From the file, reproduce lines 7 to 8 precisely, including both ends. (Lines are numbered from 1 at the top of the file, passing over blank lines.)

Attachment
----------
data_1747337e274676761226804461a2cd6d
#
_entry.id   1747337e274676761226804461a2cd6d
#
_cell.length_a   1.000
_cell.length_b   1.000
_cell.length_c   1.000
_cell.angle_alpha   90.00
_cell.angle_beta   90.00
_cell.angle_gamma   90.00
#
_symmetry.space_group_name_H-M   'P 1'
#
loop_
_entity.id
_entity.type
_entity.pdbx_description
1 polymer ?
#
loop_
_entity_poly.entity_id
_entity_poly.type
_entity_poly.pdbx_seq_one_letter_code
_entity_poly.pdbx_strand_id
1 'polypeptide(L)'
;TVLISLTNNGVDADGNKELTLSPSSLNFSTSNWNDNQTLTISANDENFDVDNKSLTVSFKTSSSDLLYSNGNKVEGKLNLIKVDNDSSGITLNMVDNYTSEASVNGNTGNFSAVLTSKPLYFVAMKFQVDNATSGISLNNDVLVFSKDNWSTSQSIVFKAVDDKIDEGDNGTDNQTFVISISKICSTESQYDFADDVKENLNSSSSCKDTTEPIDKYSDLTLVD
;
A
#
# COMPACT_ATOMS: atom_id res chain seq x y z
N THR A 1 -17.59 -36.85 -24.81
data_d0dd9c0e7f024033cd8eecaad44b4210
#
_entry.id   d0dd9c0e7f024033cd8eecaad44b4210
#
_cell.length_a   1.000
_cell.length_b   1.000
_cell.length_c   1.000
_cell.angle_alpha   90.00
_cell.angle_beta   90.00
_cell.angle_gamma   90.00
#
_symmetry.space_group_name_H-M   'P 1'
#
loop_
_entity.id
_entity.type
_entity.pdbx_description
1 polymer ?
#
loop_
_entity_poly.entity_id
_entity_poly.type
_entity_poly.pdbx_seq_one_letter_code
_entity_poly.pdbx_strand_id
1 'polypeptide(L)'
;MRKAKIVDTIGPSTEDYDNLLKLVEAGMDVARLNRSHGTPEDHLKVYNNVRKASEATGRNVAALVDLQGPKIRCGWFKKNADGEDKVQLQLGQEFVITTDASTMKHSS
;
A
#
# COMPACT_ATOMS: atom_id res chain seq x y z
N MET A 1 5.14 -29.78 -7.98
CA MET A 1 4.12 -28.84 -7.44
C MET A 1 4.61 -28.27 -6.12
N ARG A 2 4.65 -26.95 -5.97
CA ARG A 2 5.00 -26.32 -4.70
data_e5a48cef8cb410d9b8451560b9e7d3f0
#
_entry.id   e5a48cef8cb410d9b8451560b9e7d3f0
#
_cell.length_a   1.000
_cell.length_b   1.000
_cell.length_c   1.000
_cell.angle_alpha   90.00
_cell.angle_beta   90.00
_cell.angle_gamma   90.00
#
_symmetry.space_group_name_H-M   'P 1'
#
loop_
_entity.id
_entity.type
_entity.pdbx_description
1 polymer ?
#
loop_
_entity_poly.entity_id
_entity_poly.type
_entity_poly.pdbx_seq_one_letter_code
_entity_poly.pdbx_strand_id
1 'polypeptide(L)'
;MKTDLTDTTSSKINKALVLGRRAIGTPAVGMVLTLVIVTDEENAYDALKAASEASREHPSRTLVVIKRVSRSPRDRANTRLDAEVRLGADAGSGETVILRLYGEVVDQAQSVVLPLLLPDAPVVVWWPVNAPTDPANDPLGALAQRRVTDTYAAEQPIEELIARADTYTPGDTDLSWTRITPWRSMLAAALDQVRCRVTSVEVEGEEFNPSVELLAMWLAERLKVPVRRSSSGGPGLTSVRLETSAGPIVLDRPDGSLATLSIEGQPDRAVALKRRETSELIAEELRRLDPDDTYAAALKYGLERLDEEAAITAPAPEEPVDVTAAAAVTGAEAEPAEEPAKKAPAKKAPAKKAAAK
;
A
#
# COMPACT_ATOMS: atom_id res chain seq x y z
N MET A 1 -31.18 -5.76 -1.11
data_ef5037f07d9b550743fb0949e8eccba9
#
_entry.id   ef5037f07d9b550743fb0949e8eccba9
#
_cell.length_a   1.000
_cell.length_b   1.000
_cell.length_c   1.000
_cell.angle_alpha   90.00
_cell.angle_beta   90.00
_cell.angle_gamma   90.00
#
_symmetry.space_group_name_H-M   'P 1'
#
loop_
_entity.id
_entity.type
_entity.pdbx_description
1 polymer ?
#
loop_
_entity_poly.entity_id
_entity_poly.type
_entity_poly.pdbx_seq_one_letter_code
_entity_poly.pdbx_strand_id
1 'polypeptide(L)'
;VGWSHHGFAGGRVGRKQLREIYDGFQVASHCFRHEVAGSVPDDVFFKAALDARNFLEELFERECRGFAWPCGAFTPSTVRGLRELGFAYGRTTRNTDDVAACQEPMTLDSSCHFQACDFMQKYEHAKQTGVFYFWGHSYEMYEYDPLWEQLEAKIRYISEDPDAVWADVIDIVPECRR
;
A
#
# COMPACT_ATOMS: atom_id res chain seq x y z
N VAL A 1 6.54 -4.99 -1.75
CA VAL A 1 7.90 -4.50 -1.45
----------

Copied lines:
_cell.length_c   1.000
_cell.angle_alpha   90.00